Although it is possible to jump though the Storage Spaces GUI and configure a pool fast and easy that only works well with a mirrored pool. If someone wanted a parity pool the GUI method is going to perform very poorly as it will only setup a two column array and the formatting is done wrong so it is not aligned and ends up getting people write speeds that start really fast and then drop down to a few MB/s after Windows cache buffer is exhausted. I actually like Storages Spaces and have been running a pool and both my main file server and my backup destination server for some time now, but the learning curve to understand how to properly set a parity array up wasn’t exactly trivial. I didn’t really want to halve my useable space with a mirror so I went through the extra effort.

I would also note that Storage Space (I can’t speak of the Linux options as I’ve never played with any of them) is not the same thing as your old school RAID setup. First of all you are dealing with JBOD and the pool is sitting logically higher up on the drive. The drives can be seen by drive monitoring and maintenance programs just like if there was no pool sitting on them. They also don’t much care how they are connected so they could be moved between different computers, controllers, and even different interface types and they just work without even having to reconfigure anything. If you drop enough drives it breaks (think your spanning connection types and one goes down) it just stops and comes back up when you bring the missing drives back online. It is quite flexible and robust. Personally I’m not keen on the idea to wait for a drive to fail and then not have access to that data till I recover from backup or even worse recreate. I’d much rather just get a message that I’m running degraded and throw in a new drive to get my redundancy back (I’m not quite worried enough to run a hot spare yet).

Also do note that any RAID or software storage array is NOT A BACKUP and should never be referred to, or treated as such. A single copy of anything can disappear regardless of the robustness of what it is sitting on.

IMO if your sitting on that many drives I would use the smaller ones as offline backup locations, perhaps even sitting in a drawer as just bare drives with a sticky note on top. I don’t know that it really makes sense to keep anything on the smaller size spun up if you’re storing a large amount of data.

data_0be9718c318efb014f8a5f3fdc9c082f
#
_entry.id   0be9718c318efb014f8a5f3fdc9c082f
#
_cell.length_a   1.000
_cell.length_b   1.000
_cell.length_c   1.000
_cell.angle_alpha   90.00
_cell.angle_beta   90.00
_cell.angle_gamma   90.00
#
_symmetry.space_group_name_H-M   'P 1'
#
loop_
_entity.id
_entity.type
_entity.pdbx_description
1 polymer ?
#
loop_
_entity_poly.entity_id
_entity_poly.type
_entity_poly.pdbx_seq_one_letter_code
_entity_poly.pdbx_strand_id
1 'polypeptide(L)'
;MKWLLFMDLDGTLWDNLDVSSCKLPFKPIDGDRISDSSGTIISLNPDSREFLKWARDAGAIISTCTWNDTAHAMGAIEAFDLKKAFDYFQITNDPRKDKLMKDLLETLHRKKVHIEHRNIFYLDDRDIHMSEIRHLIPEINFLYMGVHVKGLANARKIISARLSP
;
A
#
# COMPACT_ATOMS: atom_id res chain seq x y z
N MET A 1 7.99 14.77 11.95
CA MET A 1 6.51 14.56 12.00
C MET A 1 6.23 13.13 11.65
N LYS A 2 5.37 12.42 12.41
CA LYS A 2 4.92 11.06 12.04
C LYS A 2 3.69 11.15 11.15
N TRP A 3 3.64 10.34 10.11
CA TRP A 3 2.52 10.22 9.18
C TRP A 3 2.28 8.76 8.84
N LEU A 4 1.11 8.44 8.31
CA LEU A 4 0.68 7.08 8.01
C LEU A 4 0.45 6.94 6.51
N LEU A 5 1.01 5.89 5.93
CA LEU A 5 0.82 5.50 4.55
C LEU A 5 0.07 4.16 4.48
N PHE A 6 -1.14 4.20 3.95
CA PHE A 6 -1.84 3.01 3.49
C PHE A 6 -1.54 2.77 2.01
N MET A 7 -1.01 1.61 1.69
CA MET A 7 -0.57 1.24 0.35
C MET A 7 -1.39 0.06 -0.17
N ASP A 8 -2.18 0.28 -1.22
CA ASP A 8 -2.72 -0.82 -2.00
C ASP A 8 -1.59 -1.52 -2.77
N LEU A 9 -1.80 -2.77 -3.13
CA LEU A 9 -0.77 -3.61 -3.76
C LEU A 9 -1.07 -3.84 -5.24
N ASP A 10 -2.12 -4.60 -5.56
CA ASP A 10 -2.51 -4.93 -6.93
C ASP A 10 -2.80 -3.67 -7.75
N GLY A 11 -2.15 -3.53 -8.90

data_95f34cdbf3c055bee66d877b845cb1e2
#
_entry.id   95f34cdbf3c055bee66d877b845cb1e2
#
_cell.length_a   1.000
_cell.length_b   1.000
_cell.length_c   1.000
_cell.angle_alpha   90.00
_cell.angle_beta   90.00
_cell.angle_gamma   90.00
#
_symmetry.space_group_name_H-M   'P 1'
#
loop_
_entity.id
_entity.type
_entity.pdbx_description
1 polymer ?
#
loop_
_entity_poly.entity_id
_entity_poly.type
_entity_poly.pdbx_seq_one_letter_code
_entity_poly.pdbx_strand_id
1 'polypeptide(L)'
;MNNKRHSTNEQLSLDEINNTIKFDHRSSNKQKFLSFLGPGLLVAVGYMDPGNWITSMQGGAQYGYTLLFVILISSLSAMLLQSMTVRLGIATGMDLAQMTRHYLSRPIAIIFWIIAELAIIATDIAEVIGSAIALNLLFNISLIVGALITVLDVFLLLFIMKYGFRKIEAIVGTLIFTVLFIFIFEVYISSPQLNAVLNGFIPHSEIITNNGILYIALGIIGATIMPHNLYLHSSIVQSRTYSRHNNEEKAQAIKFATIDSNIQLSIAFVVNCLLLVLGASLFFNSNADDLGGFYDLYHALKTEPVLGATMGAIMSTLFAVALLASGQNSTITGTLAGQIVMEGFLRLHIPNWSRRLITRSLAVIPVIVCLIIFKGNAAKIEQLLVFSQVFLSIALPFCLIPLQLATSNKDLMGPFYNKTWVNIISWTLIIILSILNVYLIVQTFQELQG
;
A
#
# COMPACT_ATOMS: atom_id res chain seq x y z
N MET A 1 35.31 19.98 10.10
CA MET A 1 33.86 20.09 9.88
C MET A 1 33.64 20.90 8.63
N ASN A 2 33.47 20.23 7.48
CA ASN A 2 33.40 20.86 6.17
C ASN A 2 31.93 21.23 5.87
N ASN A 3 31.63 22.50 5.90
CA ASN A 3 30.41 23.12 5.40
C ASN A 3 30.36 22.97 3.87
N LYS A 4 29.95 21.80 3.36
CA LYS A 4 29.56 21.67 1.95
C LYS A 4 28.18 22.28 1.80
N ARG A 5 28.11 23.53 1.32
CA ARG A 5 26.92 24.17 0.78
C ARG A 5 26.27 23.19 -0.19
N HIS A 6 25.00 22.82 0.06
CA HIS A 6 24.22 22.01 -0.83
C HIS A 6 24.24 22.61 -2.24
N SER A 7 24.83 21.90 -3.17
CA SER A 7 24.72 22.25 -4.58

But I keep the BD folders on the small drives disconnected. So there are the original discs, then the BD folder rip on offline drives, then remux MKVs on live drives in the DAS.

Funny story…
I got some used drives that were 8TB but when I connected them to my WIn10 laptop they showed up as 24TB drives.
I formatted them, changed from MBR to GPT, etc.
No matter what I did they would report in Windows as having 24TBs of free space.
I asked my friend who works at WD and he said he’s never seen that before.
Smaller sizes yes, larger sizes never.
Started thinking maybe the previous owner was trying to run 24TB drive firmware on these 8TB drives, but 24TB drives didn’t even exist yet, only 22TB drives.
Did tons of research online and still no clue.
So plugged one back into my WIn10 machine and started checking it with every HDD tool Windows had.
I had never used Storage Spaces before but I launched it and it detected the drive as 8TB and being part of a 24TB pool.
Woah, now I figured it out.
The previous owner had these three 8TB drives as part of a Storage Spaces pool so each drive would report the entire pool size to Windows despite the other drives belonging to the pool not being plugged in.
So I figured out that I had to connect the drive, load Storage Spaces, use that software to remove the drive from the pool, then it would report as 8TB again in Windows.
Did that with all three drives and got them back to defaults.
Very strange.
So Storage Spaces marks the drives some how in a header or something as being part of a pool and what size that pool is.
Reformatting the drives does not remove that and neither does changing MBR or GPT.
If you didn’t know or didn’t have a Win10/11 machine you’d be stuck with these weird reporting drives.

Thats funny. It makes a special protected partition table IIRC that you can remove with diskpart. I think it isn’t all that dissimilar to when OEM’s put a hidden recovery partition on a drive. If you wanted to have a play around with Storage Spaces you don’t need to use real drives. Partition Manager can make and mount VHD’s and you can use those to build a storage pool for testing using a minimal amount of space. The performance will be terrible this way even if you put the VHD’s on an NVME, but it is handy as a learning tool and to discover how much useable space you get out of different configurations.

Here are some tests I performed on various writes to the DAS over USB 3.0.
The DAS is connected to my Win10 laptop and the source files are coming from the laptops 256GB NVMe .

Writing to two Seagate IronWolf 8TB drives at the same time: